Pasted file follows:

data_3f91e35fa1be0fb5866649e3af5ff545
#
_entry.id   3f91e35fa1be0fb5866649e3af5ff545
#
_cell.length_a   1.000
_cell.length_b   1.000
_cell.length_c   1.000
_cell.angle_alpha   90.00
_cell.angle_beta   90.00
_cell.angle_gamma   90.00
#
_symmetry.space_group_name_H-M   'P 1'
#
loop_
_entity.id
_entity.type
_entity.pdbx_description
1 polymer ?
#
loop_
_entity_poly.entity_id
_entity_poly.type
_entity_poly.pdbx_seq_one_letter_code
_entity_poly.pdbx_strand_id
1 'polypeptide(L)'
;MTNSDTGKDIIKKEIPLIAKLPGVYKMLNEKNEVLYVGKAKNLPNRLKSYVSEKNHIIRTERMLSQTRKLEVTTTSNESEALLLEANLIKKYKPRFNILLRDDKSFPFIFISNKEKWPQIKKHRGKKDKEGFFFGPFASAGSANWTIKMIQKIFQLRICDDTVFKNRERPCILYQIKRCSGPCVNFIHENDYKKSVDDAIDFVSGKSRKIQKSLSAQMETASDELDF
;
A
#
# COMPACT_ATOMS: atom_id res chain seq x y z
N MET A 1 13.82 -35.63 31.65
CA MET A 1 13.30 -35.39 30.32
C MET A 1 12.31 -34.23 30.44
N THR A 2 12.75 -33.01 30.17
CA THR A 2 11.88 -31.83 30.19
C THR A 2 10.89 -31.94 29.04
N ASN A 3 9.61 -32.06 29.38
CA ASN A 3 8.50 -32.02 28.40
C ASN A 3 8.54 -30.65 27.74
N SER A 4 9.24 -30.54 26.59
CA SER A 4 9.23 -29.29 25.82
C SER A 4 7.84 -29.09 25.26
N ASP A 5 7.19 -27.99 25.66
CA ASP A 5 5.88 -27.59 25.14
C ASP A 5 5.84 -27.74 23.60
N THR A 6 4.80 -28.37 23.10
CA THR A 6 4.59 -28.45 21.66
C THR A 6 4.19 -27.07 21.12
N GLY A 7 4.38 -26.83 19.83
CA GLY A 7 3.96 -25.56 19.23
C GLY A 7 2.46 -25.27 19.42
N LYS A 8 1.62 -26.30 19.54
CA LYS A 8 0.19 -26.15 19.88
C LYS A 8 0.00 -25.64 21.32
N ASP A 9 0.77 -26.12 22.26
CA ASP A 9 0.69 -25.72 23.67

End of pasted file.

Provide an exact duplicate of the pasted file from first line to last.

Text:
data_3f91e35fa1be0fb5866649e3af5ff545
#
_entry.id   3f91e35fa1be0fb5866649e3af5ff545
#
_cell.length_a   1.000
_cell.length_b   1.000
_cell.length_c   1.000
_cell.angle_alpha   90.00
_cell.angle_beta   90.00
_cell.angle_gamma   90.00
#
_symmetry.space_group_name_H-M   'P 1'
#
loop_
_entity.id
_entity.type
_entity.pdbx_description
1 polymer ?
#
loop_
_entity_poly.entity_id
_entity_poly.type
_entity_poly.pdbx_seq_one_letter_code
_entity_poly.pdbx_strand_id
1 'polypeptide(L)'
;MTNSDTGKDIIKKEIPLIAKLPGVYKMLNEKNEVLYVGKAKNLPNRLKSYVSEKNHIIRTERMLSQTRKLEVTTTSNESEALLLEANLIKKYKPRFNILLRDDKSFPFIFISNKEKWPQIKKHRGKKDKEGFFFGPFASAGSANWTIKMIQKIFQLRICDDTVFKNRERPCILYQIKRCSGPCVNFIHENDYKKSVDDAIDFVSGKSRKIQKSLSAQMETASDELDF
;
A
#
# COMPACT_ATOMS: atom_id res chain seq x y z
N MET A 1 13.82 -35.63 31.65
CA MET A 1 13.30 -35.39 30.32
C MET A 1 12.31 -34.23 30.44
N THR A 2 12.75 -33.01 30.17
CA THR A 2 11.88 -31.83 30.19
C THR A 2 10.89 -31.94 29.04
N ASN A 3 9.61 -32.06 29.38
CA ASN A 3 8.50 -32.02 28.40
C ASN A 3 8.54 -30.65 27.74
N SER A 4 9.24 -30.54 26.59
CA SER A 4 9.23 -29.29 25.82
C SER A 4 7.84 -29.09 25.26
N ASP A 5 7.19 -27.99 25.66
CA ASP A 5 5.88 -27.59 25.14
C ASP A 5 5.84 -27.74 23.60
N THR A 6 4.80 -28.37 23.10
CA THR A 6 4.59 -28.45 21.66
C THR A 6 4.19 -27.07 21.12
N GLY A 7 4.38 -26.83 19.83
CA GLY A 7 3.96 -25.56 19.23
C GLY A 7 2.46 -25.27 19.42
N LYS A 8 1.62 -26.30 19.54
CA LYS A 8 0.19 -26.15 19.88
C LYS A 8 0.00 -25.64 21.32
N ASP A 9 0.77 -26.12 22.26
CA ASP A 9 0.69 -25.72 23.67